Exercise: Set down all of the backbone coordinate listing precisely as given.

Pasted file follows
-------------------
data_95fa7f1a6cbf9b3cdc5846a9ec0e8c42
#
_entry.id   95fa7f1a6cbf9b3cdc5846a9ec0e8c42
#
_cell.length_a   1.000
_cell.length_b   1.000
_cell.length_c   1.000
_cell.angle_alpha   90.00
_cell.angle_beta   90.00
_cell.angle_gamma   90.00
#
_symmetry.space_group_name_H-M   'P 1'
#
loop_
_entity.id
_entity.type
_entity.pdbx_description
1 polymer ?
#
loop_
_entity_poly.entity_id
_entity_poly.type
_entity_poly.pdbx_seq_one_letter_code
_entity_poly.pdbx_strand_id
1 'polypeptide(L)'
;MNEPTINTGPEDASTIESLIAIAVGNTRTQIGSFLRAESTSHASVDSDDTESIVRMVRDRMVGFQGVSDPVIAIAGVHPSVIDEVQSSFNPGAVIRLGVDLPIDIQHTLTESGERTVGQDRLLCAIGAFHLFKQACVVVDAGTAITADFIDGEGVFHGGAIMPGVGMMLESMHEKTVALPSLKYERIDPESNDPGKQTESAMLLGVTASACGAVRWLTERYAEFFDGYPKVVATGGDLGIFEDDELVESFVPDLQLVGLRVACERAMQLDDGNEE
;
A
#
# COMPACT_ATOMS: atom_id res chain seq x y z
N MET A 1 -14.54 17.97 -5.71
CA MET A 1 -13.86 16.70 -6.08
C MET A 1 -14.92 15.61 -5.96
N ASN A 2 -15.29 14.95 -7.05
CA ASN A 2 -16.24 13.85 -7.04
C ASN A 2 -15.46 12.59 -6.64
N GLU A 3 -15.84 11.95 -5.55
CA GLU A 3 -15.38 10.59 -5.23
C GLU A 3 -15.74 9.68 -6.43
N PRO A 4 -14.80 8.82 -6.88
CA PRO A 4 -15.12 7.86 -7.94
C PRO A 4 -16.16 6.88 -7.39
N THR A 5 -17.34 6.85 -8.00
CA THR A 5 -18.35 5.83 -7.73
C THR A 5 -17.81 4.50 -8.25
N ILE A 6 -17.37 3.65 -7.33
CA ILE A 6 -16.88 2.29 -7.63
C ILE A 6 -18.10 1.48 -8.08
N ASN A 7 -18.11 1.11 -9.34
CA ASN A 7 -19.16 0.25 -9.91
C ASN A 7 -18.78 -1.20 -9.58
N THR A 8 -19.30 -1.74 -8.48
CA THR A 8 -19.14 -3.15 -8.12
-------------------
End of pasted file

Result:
data_95fa7f1a6cbf9b3cdc5846a9ec0e8c42
#
_entry.id   95fa7f1a6cbf9b3cdc5846a9ec0e8c42
#
_cell.length_a   1.000
_cell.length_b   1.000
_cell.length_c   1.000
_cell.angle_alpha   90.00
_cell.angle_beta   90.00
_cell.angle_gamma   90.00
#
_symmetry.space_group_name_H-M   'P 1'
#
loop_
_entity.id
_entity.type
_entity.pdbx_description
1 polymer ?
#
loop_
_entity_poly.entity_id
_entity_poly.type
_entity_poly.pdbx_seq_one_letter_code
_entity_poly.pdbx_strand_id
1 'polypeptide(L)'
;MNEPTINTGPEDASTIESLIAIAVGNTRTQIGSFLRAESTSHASVDSDDTESIVRMVRDRMVGFQGVSDPVIAIAGVHPSVIDEVQSSFNPGAVIRLGVDLPIDIQHTLTESGERTVGQDRLLCAIGAFHLFKQACVVVDAGTAITADFIDGEGVFHGGAIMPGVGMMLESMHEKTVALPSLKYERIDPESNDPGKQTESAMLLGVTASACGAVRWLTERYAEFFDGYPKVVATGGDLGIFEDDELVESFVPDLQLVGLRVACERAMQLDDGNEE
;
A
#
# COMPACT_ATOMS: atom_id res chain seq x y z
N MET A 1 -14.54 17.97 -5.71
CA MET A 1 -13.86 16.70 -6.08
C MET A 1 -14.92 15.61 -5.96
N ASN A 2 -15.29 14.95 -7.05
CA ASN A 2 -16.24 13.85 -7.04
C ASN A 2 -15.46 12.59 -6.64
N GLU A 3 -15.84 11.95 -5.55
CA GLU A 3 -15.38 10.59 -5.23
C GLU A 3 -15.74 9.68 -6.43
N PRO A 4 -14.80 8.82 -6.88
CA PRO A 4 -15.12 7.86 -7.94
C PRO A 4 -16.16 6.88 -7.39
N THR A 5 -17.34 6.85 -8.00
CA THR A 5 -18.35 5.83 -7.73
C THR A 5 -17.81 4.50 -8.25
N ILE A 6 -17.37 3.65 -7.33
CA ILE A 6 -16.88 2.29 -7.63
C ILE A 6 -18.10 1.48 -8.08
N ASN A 7 -18.11 1.11 -9.34
CA ASN A 7 -19.16 0.25 -9.91
C ASN A 7 -18.78 -1.20 -9.58
N THR A 8 -19.30 -1.74 -8.48
CA THR A 8 -19.14 -3.15 -8.12